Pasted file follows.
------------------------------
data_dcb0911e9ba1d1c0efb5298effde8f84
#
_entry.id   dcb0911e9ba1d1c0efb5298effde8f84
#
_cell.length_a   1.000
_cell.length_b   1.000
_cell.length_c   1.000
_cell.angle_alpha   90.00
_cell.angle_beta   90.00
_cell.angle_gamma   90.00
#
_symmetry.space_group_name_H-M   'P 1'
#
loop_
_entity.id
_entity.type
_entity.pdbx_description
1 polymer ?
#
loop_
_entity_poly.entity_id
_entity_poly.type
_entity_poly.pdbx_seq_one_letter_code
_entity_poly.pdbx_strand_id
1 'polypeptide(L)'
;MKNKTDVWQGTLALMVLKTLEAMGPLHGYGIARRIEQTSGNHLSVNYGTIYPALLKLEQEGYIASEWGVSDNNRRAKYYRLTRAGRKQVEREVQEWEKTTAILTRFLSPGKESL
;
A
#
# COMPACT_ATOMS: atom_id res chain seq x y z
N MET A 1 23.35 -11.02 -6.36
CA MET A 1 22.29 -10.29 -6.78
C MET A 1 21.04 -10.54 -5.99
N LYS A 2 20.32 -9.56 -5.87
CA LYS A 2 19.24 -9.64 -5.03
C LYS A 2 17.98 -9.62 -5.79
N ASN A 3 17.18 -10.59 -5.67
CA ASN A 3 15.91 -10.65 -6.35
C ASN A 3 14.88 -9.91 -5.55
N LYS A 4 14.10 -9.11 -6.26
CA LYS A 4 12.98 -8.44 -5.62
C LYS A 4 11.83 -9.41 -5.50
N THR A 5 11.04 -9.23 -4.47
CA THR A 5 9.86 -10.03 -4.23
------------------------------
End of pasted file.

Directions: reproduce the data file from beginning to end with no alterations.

data_dcb0911e9ba1d1c0efb5298effde8f84
#
_entry.id   dcb0911e9ba1d1c0efb5298effde8f84
#
_cell.length_a   1.000
_cell.length_b   1.000
_cell.length_c   1.000
_cell.angle_alpha   90.00
_cell.angle_beta   90.00
_cell.angle_gamma   90.00
#
_symmetry.space_group_name_H-M   'P 1'
#
loop_
_entity.id
_entity.type
_entity.pdbx_description
1 polymer ?
#
loop_
_entity_poly.entity_id
_entity_poly.type
_entity_poly.pdbx_seq_one_letter_code
_entity_poly.pdbx_strand_id
1 'polypeptide(L)'
;MKNKTDVWQGTLALMVLKTLEAMGPLHGYGIARRIEQTSGNHLSVNYGTIYPALLKLEQEGYIASEWGVSDNNRRAKYYRLTRAGRKQVEREVQEWEKTTAILTRFLSPGKESL
;
A
#
# COMPACT_ATOMS: atom_id res chain seq x y z
N MET A 1 23.35 -11.02 -6.36
CA MET A 1 22.29 -10.29 -6.78
C MET A 1 21.04 -10.54 -5.99
N LYS A 2 20.32 -9.56 -5.87
CA LYS A 2 19.24 -9.64 -5.03
C LYS A 2 17.98 -9.62 -5.79
N ASN A 3 17.18 -10.59 -5.67
CA ASN A 3 15.91 -10.65 -6.35
C ASN A 3 14.88 -9.91 -5.55
N LYS A 4 14.10 -9.11 -6.26
CA LYS A 4 12.98 -8.44 -5.62
C LYS A 4 11.83 -9.41 -5.50
N THR A 5 11.04 -9.23 -4.47
CA THR A 5 9.86 -10.03 -4.23